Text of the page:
Sweet god, how I love these books! Sorry. That’s not something a professional reviewer should start off by saying is it? I should probably be coy about my opinions. I should couch my language with faint praise saying sniffy little things like, “It seems that Ms. Springer has truly found an oeuvre that will suit some out there”. My review would nod its head at her other books and series and then end with constructive criticism along the lines of, “Certainly children in search of mysteries will have no problems with Ms. Springer’s popular choices.” Well, forget it. I can’t be all detached and restrained when I’m talking about Enola Holmes. The fact of the matter is that I can’t get enough of her. From the minute I read her first story The Case of the Missing Marquess, I was hooked. Now we’re on Enola’s third caper, The Case of the Bizarre Bouquets, and things are heating up. Whether you’ve been reading these books faithfully from the start, or have just dropped into this series without seeing its predecessors, this is one Enola Holmes mystery that is bound to mystify, confound, and delight.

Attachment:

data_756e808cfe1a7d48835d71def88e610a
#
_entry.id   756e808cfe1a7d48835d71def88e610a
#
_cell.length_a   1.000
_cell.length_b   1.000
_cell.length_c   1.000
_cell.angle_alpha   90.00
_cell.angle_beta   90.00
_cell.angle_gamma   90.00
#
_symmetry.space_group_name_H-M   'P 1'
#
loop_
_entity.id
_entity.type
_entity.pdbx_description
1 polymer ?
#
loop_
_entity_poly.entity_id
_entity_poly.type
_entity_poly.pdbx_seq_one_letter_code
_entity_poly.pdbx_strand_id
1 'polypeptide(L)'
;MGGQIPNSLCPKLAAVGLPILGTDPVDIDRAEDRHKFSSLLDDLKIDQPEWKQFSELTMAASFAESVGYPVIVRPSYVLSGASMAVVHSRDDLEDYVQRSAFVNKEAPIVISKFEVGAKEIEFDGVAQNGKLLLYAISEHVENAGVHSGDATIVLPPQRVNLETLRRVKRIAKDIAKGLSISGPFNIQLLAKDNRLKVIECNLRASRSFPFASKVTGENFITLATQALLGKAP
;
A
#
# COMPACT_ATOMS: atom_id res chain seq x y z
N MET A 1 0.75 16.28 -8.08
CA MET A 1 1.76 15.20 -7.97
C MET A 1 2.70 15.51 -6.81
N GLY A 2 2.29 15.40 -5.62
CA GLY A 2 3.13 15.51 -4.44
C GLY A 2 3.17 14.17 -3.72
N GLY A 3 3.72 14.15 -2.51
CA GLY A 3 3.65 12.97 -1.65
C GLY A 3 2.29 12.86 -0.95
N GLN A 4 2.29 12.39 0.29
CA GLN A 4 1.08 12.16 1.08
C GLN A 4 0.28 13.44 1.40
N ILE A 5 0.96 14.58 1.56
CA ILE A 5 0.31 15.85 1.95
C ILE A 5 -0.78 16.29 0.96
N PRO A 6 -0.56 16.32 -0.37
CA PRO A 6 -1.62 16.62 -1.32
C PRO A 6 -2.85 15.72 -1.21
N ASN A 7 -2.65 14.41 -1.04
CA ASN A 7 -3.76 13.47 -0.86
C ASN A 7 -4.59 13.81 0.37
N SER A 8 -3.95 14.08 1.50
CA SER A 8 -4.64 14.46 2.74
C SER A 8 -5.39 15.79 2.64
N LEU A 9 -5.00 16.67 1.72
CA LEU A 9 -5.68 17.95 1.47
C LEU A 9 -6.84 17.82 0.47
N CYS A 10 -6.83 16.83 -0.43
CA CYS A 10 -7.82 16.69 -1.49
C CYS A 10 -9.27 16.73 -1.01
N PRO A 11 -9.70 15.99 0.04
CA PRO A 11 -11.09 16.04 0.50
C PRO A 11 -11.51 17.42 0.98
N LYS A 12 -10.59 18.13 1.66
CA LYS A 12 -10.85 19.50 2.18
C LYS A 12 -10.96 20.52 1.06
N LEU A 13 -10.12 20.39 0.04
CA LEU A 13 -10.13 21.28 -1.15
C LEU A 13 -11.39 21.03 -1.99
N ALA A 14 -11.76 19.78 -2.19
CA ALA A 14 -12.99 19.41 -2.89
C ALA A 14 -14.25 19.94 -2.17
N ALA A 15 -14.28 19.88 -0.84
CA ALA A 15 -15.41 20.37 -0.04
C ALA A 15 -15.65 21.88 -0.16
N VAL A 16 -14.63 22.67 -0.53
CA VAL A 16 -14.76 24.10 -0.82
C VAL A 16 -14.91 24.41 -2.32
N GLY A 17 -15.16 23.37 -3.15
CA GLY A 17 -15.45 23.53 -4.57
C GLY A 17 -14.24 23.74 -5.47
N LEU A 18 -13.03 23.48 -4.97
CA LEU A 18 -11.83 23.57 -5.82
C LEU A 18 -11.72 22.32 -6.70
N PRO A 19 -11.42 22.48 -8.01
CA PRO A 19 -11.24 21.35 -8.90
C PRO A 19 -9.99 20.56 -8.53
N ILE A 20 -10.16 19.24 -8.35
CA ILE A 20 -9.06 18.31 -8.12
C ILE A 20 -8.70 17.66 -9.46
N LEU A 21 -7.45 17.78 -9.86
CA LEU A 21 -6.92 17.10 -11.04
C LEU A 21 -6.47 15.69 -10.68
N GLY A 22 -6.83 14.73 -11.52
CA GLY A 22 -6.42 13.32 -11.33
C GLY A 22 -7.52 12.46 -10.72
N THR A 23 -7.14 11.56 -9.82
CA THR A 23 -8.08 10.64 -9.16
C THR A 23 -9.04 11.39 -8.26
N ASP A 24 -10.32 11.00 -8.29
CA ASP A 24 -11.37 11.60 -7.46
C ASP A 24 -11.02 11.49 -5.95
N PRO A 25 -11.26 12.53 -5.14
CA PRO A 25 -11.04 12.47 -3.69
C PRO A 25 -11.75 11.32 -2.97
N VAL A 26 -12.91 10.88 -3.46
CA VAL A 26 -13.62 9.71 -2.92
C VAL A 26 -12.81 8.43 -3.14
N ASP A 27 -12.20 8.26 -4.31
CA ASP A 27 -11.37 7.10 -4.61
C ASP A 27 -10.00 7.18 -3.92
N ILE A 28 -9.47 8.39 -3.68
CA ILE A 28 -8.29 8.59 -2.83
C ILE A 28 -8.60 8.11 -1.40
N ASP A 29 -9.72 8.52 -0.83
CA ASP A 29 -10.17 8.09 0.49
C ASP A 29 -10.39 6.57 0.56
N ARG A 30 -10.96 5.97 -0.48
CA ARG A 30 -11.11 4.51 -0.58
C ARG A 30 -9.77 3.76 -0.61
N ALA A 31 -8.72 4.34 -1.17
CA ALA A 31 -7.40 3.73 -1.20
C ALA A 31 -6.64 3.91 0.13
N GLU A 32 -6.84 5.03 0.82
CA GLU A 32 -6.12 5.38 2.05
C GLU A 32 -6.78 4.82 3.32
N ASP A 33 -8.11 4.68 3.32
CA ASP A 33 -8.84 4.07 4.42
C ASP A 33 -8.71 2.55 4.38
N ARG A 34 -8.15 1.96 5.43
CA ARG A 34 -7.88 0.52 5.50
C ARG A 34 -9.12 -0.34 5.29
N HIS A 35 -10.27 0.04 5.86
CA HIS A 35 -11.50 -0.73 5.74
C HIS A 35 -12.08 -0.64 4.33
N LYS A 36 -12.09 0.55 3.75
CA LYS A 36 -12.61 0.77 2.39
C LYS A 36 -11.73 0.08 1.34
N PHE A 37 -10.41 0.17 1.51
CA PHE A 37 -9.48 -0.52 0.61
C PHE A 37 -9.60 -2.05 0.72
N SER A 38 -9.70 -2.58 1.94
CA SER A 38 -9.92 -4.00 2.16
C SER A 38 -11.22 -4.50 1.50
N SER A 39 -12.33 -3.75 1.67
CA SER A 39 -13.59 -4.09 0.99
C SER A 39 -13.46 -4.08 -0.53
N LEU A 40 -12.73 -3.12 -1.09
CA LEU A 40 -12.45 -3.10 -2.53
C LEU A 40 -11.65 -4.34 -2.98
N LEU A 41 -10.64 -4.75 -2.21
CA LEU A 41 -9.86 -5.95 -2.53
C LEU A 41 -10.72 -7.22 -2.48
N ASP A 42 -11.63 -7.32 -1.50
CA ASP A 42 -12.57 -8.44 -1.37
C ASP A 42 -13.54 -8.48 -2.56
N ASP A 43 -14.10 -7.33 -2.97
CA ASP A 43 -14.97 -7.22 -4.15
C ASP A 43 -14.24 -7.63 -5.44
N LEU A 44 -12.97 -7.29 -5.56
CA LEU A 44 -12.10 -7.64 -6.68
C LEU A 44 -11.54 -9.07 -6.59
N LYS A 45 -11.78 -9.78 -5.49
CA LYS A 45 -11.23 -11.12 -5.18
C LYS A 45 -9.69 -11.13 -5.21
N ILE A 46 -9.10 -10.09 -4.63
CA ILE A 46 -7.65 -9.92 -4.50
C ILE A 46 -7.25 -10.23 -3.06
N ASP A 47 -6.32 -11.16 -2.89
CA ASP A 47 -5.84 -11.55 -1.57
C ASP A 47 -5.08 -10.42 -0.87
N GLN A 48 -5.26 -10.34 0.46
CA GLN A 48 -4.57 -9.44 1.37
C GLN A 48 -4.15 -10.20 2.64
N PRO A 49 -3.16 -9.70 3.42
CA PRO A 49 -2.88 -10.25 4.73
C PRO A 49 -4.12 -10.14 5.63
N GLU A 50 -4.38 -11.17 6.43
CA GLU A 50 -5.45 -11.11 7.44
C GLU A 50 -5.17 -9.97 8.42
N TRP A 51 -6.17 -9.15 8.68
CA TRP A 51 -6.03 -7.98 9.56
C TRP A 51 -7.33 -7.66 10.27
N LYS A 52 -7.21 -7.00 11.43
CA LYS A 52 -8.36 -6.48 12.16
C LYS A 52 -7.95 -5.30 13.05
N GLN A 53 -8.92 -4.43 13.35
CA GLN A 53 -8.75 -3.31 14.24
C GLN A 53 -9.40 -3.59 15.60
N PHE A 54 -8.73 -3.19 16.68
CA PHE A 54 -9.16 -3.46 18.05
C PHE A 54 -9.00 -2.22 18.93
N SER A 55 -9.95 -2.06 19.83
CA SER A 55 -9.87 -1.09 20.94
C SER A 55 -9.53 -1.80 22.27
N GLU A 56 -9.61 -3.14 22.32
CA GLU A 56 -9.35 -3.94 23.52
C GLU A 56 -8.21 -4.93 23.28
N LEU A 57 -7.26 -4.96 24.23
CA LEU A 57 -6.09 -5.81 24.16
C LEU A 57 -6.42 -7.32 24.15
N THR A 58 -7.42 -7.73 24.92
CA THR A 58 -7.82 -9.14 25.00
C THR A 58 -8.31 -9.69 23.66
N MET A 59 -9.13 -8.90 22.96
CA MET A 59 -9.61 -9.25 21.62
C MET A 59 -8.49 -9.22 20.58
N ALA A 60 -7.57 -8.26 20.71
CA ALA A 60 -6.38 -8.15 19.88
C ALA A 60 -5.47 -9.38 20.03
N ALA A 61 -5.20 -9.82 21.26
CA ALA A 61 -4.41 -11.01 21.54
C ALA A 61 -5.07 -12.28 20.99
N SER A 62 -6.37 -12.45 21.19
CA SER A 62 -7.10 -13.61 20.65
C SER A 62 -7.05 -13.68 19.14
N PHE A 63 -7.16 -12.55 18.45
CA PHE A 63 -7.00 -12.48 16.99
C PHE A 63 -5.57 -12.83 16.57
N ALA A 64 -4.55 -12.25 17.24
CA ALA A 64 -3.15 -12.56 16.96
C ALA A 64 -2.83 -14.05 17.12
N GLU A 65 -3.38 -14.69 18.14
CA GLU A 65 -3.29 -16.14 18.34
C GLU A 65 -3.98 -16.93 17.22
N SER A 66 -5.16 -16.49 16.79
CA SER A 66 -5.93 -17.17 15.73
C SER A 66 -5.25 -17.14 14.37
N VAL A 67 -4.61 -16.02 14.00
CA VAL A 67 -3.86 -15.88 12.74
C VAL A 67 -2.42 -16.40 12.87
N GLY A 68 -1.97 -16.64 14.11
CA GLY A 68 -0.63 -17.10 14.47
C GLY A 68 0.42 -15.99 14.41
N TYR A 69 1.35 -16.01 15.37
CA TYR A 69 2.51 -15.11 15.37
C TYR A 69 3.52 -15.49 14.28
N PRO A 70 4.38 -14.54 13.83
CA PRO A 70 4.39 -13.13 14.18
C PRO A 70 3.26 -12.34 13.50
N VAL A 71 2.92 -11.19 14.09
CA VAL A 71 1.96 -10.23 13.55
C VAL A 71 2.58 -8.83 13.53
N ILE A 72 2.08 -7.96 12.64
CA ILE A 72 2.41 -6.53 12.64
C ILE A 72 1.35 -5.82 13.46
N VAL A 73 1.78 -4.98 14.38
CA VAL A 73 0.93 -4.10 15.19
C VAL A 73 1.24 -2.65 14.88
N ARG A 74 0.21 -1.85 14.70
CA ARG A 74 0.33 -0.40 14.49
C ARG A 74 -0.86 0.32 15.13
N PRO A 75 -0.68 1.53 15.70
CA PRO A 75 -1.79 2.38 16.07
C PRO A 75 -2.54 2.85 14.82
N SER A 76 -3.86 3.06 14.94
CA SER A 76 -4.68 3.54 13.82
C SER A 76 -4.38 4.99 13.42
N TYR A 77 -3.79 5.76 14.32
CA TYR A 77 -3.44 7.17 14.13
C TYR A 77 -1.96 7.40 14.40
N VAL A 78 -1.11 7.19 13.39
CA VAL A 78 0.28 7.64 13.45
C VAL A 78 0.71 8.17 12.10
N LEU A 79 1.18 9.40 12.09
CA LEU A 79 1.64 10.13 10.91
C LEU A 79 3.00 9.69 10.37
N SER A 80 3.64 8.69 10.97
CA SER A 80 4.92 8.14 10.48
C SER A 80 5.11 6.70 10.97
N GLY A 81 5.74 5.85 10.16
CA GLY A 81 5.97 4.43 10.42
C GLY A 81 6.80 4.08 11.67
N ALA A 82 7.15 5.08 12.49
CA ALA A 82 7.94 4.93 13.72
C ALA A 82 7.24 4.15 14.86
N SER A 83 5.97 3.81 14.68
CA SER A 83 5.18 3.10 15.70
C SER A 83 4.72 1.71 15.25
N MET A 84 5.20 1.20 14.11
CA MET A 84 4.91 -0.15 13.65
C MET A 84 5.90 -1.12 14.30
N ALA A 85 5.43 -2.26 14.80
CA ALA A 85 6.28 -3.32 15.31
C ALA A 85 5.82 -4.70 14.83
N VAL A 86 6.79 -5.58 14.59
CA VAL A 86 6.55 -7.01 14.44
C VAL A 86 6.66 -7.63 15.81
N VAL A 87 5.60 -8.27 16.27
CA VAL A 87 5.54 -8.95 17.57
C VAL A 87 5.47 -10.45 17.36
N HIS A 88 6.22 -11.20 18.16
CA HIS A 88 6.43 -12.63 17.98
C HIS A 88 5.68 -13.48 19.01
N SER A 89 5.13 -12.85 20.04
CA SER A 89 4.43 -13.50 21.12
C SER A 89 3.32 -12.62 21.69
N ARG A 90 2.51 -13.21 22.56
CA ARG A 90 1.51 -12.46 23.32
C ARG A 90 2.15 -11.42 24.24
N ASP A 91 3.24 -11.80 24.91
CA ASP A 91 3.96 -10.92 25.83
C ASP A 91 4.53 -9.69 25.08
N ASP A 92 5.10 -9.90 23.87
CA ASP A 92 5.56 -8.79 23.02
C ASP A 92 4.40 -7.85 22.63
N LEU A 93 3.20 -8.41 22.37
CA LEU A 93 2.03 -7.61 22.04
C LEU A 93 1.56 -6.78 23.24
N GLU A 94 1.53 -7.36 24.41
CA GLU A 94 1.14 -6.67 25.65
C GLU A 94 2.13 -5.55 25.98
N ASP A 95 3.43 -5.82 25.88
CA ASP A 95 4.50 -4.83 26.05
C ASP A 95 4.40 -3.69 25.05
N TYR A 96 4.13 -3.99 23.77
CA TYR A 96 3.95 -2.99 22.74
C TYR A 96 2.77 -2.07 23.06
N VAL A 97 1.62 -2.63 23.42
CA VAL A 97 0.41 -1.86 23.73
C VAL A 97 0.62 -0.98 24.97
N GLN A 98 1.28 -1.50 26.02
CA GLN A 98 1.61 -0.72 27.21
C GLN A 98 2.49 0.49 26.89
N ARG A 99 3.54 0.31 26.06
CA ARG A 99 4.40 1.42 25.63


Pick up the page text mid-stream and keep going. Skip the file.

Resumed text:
A lot has changed for Enola Holmes in the last few months, but one thing certainly hasn’t. She’s still on the run from her older brothers Mycroft and Sherlock and she still needs to keep them at bay until she comes of age and can legally live on her own. Of course there’s the small problem that she’s been making her living by posing as the secretary of a detective, but now her cover’s been blown and she needs to figure out what to do with herself. Top it all off with her sudden fear that her mother doesn’t love her and Enola’s in a pretty deep funk. Deliverance comes in the form of Dr. Watson. Or rather, the lack of Dr. Watson. Someone has kidnapped Sherlock Holmes’ right-hand man, and Enola immediately is on the case. Her newest disguise? She’ll become something her brothers would never expect her to be. She’ll become beautiful. Armed with a pretty face, a knowledge of The Language of the Flowers, and her own common sense, Enola sets out to find the good doctor and maybe figure out some things about her own life along the way.